Behind two fluorescent bars of white light, rules of gravity don’t seem to apply. Two bodies (Mickaël Henrotay-Delaunay and Ismael Oiartzabal) float and twist, their limbs gliding in and out of the shadows.
The men play-fight. Skin sinewy and strong, their white bodies dip through a pitch black box. Arms and legs seem cut off from their torsos, free-floating in the darkness. Reaching into the light, the effect is astonishing. They build from abstract (“Is that all they’re going to do for the whole thing?” a child behind me whispers as walls of flesh wriggle) to concrete bodies (“Woah”). When they punch a hand over and over, it’s like a ripple in dark water.
While Philippe Saire’s choreography is stunning, the story makes little sense. A mesh-clad hand appears. A ghost? Putting their newfound fighting skills to the test, they throw off the metallic man, followed by a floating sea monster. With their over the top kitsch, these villains detract from the elegant style of the show. The fractured editing of Edvard Grieg’s 'Peer Gynt Suites' furthers this lack of cohesion.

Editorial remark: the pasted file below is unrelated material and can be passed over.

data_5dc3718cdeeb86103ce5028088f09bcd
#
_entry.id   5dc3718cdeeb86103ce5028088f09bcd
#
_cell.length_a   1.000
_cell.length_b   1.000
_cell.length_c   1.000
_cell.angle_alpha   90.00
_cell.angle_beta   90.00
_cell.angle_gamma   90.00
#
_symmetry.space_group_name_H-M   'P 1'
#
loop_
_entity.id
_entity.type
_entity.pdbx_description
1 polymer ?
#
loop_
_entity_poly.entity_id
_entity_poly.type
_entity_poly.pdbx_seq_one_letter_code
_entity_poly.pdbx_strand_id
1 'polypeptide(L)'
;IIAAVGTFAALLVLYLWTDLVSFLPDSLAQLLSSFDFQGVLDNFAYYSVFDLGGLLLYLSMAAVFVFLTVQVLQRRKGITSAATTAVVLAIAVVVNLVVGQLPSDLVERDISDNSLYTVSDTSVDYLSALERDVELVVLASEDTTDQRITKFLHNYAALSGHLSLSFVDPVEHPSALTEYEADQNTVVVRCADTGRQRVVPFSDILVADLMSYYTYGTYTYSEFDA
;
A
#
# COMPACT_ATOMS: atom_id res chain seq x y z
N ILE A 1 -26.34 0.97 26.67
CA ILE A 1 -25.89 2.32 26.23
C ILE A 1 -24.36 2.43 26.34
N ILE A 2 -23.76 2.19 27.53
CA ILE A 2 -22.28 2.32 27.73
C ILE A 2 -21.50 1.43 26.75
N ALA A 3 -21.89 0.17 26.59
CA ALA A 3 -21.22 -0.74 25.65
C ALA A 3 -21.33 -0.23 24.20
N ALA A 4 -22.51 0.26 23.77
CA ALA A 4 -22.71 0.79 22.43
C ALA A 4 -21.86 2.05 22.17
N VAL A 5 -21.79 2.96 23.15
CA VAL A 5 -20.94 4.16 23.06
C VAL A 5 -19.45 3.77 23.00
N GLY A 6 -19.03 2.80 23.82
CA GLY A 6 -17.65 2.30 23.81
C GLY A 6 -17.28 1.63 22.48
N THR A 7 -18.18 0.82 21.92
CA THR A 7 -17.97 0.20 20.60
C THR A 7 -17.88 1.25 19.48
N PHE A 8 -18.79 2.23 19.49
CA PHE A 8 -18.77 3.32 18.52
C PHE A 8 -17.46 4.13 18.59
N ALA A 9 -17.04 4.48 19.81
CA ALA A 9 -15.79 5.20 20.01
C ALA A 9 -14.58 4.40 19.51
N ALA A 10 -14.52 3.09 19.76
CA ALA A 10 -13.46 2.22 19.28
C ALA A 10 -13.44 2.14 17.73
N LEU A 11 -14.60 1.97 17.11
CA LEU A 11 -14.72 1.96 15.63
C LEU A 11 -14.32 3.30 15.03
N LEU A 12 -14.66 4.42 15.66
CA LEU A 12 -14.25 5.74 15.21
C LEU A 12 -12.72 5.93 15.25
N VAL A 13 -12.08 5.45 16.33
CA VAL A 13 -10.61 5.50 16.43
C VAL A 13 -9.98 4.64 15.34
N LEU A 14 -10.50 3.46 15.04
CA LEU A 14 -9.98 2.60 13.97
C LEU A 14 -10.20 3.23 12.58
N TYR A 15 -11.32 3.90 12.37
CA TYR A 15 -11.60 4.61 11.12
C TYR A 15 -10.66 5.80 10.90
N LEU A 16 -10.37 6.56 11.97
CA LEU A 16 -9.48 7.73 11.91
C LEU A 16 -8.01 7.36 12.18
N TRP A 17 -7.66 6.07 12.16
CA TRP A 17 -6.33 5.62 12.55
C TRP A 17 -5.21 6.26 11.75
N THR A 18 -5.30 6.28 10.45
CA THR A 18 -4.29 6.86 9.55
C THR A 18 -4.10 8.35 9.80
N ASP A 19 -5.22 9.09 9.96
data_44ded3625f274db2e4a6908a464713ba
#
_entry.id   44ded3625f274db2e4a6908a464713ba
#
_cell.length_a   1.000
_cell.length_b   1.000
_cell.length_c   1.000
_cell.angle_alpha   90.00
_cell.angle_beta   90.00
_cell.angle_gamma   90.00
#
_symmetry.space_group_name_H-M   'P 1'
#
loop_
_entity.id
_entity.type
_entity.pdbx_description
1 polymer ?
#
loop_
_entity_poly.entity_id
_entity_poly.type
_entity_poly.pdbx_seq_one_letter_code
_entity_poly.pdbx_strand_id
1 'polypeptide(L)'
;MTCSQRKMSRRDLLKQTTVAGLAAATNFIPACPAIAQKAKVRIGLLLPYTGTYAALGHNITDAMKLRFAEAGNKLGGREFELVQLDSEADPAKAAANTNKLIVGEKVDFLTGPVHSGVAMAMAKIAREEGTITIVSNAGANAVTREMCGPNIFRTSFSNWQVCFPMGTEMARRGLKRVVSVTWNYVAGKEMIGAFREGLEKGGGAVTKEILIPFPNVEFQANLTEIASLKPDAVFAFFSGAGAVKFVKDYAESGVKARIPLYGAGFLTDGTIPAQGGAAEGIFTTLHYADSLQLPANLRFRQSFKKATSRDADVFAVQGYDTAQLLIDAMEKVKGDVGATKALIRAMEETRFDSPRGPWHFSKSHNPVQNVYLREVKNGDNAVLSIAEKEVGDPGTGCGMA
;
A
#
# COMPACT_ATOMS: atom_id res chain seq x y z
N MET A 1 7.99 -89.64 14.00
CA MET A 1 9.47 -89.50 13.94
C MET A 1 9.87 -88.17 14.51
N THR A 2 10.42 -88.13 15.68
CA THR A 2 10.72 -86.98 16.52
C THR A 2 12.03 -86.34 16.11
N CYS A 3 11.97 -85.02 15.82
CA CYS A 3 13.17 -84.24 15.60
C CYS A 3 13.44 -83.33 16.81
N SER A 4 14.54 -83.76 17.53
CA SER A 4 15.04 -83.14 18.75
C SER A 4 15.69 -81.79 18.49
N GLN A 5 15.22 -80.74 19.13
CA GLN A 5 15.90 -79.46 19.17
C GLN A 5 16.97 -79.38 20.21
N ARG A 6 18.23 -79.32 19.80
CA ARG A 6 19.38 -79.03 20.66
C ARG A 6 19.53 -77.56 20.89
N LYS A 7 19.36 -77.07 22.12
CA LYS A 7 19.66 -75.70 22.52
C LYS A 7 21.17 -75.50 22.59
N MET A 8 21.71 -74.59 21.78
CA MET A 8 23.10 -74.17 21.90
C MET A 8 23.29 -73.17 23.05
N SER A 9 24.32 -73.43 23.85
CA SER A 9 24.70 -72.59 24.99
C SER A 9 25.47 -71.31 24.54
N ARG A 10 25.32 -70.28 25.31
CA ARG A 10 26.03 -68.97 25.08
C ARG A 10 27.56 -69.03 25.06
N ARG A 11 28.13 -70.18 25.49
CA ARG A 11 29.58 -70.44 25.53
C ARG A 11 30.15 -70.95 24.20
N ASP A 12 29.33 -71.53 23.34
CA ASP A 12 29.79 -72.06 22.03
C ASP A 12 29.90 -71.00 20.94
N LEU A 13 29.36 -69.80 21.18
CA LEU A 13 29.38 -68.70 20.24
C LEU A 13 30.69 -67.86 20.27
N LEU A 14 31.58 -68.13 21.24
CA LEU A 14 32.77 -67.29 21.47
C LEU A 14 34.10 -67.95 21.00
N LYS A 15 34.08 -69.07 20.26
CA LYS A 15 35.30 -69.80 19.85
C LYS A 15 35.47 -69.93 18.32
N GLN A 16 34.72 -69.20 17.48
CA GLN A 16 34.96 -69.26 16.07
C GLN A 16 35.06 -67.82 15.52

Hocus Pocus needs clearer explanation if it's to keep the kids from fidgeting. The conceptual approach, while mesmerising to look at, loses some of the children. There’s a very vague message to keep fighting until you’re through the darkness, but the silly moments are taken so seriously that the truly serious moments carry less weight. It’s a gorgeous piece of art in need of tighter storytelling.